Amazon survey investigates fish and communities in region targeted for hydropower development

May 19, 2014 by Denise Oliveira
Amazon survey investigates fish and communities in region targeted for hydropower development
Salto Augusto falls. Credit: Zig Koch

WWF has launched a 12-day survey of Brazil's Juruena River focusing on migratory fish species and how communities near the river use its resources. The Juruena River flows through Juruena National Park, feeds the magnificent Salto Augusto falls, and is part of the wider Amazon basin.

The study will target a fish species known locally as "matrinxã" (Brycon amazonicus). Ayslaner Gallo, one of the project's coordinators, says the bigger specimens of fish will be tagged so they can be tracked by remote monitoring systems.

"With the tracking information in hand, we can come back to the region and find out what happened to these animals, see where they are and how they have developed, and identify other aspects of their behaviour," Gallo says.

To better understand the pressures on the river as well as the services it provides, the research team will interview community members in Aldeia do Pontal, Barra de São Manoel and Colares, and isolated families living along the banks of the Juruena and Teles Pires rivers.

Fishermen will be asked about which fish species they catch most, how often they fish, and how many fishermen are active in the area. The data will be tabulated to obtain a profile of all fishing activities in the vicinity.

"This initial study is designed to build our knowledge of migratory dynamics, and the social and economic aspects of the communities in regard to available resources," says Claudio Maretti, leader of WWF's Living Amazon Initiative.

Amazon survey investigates fish and communities in region targeted for hydropower development
Oncas rapids, Juruena National Park - part of the Southern Amazon (mega) conservation corridor. Credit: Zig Koch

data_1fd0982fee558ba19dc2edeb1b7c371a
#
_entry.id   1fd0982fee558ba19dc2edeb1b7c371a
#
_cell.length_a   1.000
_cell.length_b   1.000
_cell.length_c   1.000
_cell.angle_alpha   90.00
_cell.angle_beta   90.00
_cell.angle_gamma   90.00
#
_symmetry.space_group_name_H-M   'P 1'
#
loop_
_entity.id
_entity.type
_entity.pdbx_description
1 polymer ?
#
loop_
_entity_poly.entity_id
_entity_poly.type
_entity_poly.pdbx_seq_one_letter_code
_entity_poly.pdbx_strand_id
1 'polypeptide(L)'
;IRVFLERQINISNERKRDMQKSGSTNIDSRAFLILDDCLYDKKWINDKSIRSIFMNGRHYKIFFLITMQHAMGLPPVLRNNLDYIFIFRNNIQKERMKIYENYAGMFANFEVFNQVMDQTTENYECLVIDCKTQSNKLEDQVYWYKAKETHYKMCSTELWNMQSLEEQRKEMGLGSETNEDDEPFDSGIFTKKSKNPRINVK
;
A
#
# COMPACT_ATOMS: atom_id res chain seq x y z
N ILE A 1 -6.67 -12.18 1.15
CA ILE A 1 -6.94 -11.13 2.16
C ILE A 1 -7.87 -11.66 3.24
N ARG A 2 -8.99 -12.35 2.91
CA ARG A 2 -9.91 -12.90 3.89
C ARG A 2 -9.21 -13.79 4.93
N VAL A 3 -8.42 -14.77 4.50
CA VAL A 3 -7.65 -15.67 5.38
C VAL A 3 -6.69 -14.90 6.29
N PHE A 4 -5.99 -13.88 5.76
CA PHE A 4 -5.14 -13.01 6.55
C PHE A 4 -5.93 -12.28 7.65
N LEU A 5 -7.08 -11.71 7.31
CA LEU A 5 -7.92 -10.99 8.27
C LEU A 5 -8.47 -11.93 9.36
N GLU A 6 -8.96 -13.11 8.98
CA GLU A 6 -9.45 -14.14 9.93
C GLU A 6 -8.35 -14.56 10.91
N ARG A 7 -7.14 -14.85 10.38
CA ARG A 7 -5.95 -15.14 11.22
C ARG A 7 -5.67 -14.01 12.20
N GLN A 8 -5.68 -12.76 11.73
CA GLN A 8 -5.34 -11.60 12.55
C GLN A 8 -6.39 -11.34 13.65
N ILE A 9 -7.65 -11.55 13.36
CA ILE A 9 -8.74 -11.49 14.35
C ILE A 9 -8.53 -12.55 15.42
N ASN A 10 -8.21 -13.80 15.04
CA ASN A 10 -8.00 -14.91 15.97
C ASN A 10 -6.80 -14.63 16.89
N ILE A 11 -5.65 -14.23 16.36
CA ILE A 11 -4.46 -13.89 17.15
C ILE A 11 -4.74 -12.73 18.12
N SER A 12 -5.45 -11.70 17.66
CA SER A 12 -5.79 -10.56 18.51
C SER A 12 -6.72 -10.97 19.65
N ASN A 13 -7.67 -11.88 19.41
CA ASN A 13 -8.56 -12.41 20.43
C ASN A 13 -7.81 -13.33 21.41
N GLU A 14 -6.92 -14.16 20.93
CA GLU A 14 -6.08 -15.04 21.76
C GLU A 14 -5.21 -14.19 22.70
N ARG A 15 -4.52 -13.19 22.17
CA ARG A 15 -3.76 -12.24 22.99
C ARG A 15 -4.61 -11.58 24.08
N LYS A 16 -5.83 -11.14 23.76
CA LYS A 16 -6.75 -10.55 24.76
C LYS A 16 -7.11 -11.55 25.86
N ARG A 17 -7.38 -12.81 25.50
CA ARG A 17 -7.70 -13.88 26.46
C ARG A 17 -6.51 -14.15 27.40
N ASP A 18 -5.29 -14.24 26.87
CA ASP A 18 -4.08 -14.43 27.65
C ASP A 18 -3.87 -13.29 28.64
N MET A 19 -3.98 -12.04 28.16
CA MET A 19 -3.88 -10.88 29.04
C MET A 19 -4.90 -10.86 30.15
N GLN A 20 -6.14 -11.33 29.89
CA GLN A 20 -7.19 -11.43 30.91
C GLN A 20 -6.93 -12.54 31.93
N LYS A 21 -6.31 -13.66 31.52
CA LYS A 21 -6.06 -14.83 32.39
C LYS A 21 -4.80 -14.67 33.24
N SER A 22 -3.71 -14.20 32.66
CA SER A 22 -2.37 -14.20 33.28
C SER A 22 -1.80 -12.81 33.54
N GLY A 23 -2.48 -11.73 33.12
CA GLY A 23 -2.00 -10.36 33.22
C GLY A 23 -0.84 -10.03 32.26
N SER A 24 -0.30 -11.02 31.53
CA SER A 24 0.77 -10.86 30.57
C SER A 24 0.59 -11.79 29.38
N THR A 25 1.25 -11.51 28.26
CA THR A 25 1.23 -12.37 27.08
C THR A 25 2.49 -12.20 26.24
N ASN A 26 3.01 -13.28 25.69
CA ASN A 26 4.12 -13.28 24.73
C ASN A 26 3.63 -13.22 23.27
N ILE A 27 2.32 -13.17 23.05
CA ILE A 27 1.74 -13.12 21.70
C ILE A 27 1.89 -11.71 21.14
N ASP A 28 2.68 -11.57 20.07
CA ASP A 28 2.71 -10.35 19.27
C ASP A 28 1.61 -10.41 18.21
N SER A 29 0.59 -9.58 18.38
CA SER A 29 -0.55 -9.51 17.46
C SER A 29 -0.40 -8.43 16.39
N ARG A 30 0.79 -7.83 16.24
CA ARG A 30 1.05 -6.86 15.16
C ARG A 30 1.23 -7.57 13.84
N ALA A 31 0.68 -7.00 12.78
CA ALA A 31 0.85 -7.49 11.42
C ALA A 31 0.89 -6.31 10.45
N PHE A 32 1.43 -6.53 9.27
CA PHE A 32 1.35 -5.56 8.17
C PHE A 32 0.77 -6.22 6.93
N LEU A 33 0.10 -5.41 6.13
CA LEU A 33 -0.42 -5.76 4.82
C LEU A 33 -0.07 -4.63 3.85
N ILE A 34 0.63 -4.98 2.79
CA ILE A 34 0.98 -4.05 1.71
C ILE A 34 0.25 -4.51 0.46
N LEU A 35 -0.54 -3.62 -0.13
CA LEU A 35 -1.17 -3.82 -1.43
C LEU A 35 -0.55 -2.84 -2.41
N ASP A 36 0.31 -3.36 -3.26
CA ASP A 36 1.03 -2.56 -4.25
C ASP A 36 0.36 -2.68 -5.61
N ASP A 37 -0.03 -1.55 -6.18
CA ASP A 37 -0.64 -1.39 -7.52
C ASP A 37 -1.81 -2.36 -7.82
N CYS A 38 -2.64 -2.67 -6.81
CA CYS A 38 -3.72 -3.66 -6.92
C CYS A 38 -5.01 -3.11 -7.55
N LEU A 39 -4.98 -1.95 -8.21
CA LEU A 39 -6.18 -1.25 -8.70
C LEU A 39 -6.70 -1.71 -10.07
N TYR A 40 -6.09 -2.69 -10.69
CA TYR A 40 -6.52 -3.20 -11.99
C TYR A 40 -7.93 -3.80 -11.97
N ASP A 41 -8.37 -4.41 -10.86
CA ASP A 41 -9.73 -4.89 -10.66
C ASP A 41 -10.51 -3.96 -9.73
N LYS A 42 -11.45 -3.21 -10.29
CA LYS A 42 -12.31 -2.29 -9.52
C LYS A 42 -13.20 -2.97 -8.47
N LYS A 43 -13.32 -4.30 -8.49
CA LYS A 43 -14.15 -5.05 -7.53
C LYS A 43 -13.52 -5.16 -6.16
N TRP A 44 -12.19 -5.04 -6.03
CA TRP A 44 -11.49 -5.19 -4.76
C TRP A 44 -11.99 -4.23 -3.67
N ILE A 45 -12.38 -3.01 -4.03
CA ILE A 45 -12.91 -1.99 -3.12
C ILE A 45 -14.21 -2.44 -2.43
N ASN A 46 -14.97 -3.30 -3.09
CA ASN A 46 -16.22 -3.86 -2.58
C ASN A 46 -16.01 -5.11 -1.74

The Juruena River is situated in the larger Tapajos River basin. "The Brazilian government has identified the Tapajos River basin is the next frontier for hydroelectric projects in the Amazon. The construction of a hydroelectric dam completely alters the ecological, social and economic dynamics of a region. So it is of fundamental importance to get to know those aspects beforehand," says Maretti.

Explore further: Diabetes drug found in freshwater is a potential cause of intersex fish

Related Stories

Bangladesh's otter fishing tradition faces extinction

Mar 21, 2014

Swimming in circles alongside a fishing boat, the excited cries of two short-haired otters ring out across a river in southern Bangladesh that feeds into the Sundarbans, the world's largest mangrove forest.

Recommended for you

Algae invade amphibian egg masses

Apr 24, 2015

The establishment of symbiotic systems requires one organism to live in or on a host. For some North American amphibians, these symbionts are algae and they associate with their aquatic egg masses. Researchers have begun ...

Biodiversity promotes multitasking in ecosystems

Apr 24, 2015

A new study of the complex interplay between organisms and their environment shows that biodiversity—the variety of organisms living on Earth—is even more important to the healthy functioning of ecosystems ...

User comments : 0

Please sign in to add a comment. Registration is free, and takes less than a minute. Read more

Click here to reset your password.
Sign in to get notified via email when new comments are made.